Hispanic people with a high percentage of American Indigenous ancestry are at increased risk of a nutritional deficiency that could affect their heart health and contribute to harmful inflammation, new research suggests.
Researchers at the University of Virginia School of Medicine and their collaborators have linked American Indigenous ancestry with increased risk of omega-3 fatty acid deficiency among Hispanic Americans. Found in foods such as fatty fish and certain nuts, omega-3s are thought to be important in preventing heart disease and play an important role in the immune system.
Doctors can use the new findings, the researchers say, to identify Hispanic patients at risk of omega-3 deficiency and to help them correct the problem with nutritional guidance or supplements. This could help the patients avoid heart problems and other health issues down the road.
“Our research provides a path toward precision nutrition in which dietary recommendations can be tailored to an individual’s genetic background,” said researcher Ani Manichaikul, of UVA’s Center for Public Health Genomics and Department of Public Health Sciences.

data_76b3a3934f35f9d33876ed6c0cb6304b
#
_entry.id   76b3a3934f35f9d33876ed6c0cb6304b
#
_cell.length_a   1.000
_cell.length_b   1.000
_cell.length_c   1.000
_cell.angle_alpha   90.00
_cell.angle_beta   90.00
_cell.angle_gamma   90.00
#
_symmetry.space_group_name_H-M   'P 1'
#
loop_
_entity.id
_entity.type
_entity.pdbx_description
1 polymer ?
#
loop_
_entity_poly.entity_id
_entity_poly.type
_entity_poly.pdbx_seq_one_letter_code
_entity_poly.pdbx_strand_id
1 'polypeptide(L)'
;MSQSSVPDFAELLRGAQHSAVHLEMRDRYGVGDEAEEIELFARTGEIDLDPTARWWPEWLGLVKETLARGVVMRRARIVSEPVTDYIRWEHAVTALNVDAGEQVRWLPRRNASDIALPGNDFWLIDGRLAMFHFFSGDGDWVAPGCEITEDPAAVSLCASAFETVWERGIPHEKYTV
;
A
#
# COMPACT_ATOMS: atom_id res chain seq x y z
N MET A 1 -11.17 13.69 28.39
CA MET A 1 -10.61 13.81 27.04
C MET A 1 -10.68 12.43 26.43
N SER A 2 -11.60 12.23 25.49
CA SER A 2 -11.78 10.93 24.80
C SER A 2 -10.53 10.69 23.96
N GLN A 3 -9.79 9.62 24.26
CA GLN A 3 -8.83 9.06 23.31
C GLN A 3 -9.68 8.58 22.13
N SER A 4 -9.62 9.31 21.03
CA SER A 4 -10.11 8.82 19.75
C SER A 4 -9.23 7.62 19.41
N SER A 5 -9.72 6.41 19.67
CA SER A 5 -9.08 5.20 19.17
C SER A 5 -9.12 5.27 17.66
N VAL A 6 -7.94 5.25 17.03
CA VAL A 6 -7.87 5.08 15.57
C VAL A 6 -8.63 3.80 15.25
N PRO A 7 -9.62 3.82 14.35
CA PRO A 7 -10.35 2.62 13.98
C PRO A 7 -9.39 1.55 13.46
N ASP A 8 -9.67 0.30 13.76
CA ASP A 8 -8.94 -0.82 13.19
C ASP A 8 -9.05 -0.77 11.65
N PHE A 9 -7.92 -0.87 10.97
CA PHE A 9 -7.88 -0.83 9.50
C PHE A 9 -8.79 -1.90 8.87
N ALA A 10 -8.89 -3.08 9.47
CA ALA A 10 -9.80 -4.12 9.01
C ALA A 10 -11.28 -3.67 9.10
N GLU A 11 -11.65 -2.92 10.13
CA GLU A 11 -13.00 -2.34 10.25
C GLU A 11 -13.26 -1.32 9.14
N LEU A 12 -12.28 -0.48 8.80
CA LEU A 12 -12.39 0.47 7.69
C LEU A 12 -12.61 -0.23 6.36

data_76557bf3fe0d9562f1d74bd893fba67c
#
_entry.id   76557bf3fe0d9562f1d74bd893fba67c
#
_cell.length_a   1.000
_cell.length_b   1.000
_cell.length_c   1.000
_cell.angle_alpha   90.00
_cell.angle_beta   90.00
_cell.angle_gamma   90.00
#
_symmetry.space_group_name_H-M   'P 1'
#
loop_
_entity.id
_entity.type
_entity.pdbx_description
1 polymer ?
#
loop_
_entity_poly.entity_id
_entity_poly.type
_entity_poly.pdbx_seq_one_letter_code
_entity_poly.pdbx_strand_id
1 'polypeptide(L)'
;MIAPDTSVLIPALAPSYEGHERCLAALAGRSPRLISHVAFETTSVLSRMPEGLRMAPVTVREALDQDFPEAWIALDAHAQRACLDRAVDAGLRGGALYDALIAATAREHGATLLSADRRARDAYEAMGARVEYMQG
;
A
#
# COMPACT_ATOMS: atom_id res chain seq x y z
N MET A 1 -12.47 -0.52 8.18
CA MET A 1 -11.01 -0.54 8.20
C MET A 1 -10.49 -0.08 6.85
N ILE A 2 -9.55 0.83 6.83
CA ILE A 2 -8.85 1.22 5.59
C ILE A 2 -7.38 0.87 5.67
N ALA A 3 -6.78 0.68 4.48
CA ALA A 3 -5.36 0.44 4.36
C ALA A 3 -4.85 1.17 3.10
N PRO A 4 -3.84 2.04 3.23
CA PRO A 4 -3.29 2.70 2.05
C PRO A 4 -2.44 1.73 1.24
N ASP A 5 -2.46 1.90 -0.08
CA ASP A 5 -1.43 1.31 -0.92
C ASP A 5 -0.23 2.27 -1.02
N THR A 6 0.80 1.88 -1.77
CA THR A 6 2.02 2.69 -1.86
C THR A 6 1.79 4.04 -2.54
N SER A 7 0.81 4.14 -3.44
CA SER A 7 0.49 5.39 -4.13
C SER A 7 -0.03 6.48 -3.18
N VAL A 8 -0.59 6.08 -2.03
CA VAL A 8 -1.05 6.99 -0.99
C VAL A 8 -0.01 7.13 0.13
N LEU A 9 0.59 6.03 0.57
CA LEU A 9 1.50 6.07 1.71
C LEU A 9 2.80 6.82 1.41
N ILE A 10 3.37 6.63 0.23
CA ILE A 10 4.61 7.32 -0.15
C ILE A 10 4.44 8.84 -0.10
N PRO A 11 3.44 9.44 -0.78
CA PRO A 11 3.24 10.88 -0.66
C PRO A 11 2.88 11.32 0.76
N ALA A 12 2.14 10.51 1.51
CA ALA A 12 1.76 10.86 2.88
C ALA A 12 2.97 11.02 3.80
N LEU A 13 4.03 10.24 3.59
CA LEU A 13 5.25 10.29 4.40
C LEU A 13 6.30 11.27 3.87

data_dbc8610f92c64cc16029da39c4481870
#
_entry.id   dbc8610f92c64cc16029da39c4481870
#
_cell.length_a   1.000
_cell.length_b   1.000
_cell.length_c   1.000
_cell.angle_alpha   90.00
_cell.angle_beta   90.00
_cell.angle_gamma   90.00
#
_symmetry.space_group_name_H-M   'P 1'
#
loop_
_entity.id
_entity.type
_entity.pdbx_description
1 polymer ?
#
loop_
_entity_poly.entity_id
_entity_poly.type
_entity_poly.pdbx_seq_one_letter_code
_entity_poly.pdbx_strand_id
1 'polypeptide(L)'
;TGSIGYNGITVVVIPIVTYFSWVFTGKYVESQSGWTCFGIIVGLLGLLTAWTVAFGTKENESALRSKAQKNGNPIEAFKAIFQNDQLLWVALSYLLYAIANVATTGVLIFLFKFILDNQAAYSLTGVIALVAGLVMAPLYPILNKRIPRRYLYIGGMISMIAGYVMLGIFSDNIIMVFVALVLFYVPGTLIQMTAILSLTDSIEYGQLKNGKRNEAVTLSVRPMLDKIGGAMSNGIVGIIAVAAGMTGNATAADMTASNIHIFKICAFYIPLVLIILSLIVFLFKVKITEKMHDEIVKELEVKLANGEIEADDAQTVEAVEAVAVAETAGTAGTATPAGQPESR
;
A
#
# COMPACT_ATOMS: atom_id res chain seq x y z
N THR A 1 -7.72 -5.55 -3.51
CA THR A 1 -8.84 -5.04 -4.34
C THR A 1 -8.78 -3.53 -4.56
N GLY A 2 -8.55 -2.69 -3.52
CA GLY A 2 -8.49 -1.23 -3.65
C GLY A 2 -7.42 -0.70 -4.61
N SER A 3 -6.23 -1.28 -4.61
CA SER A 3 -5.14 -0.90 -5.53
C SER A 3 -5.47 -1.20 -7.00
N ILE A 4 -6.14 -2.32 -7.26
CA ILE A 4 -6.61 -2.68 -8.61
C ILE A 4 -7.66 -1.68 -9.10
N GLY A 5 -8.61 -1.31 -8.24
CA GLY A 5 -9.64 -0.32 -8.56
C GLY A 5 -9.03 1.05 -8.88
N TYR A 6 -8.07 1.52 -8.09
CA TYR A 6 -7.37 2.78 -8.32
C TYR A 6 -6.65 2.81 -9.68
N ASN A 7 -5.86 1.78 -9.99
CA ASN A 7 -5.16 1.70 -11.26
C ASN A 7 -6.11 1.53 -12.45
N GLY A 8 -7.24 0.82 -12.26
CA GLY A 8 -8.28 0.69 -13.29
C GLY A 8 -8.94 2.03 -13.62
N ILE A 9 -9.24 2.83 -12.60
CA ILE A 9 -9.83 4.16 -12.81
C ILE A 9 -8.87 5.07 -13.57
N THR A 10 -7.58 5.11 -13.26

Continue reading the full UVAToday article.
The researchers have published their findings in the scientific journal Communications Biology. The research team consisted of Chaojie Yang, Brian Hallmark, Jin Choul Chai, Timothy D. O’Connor, Lindsay M. Reynolds, Alexis C. Wood, Michael Seeds, Yii-Der Ida Chen, Lyn M. Steffen, Michael Y. Tsai, Robert C. Kaplan, Martha L. Daviglus, Lawrence J. Mandarino, Amanda M. Fretts, Rozenn N. Lemaitre, Dawn K. Coletta, Sarah A. Blomquist, Laurel M. Johnstone, Chandra Tontsch, Qibin Qi, Ingo Ruczinski, Stephen S. Rich, Rasika A. Mathias, Floyd H. Chilton and Manichaikul. Chilton is a co-founder of Tyrian Omega Inc., a startup seeking to engineer cyanobacteria to make omega-3 fatty acids for animals, farmed fish and poultry, and, potentially later, for humans.
Tags: Ani Manichaikul, Chaojie Yang, CPHG, Omega-3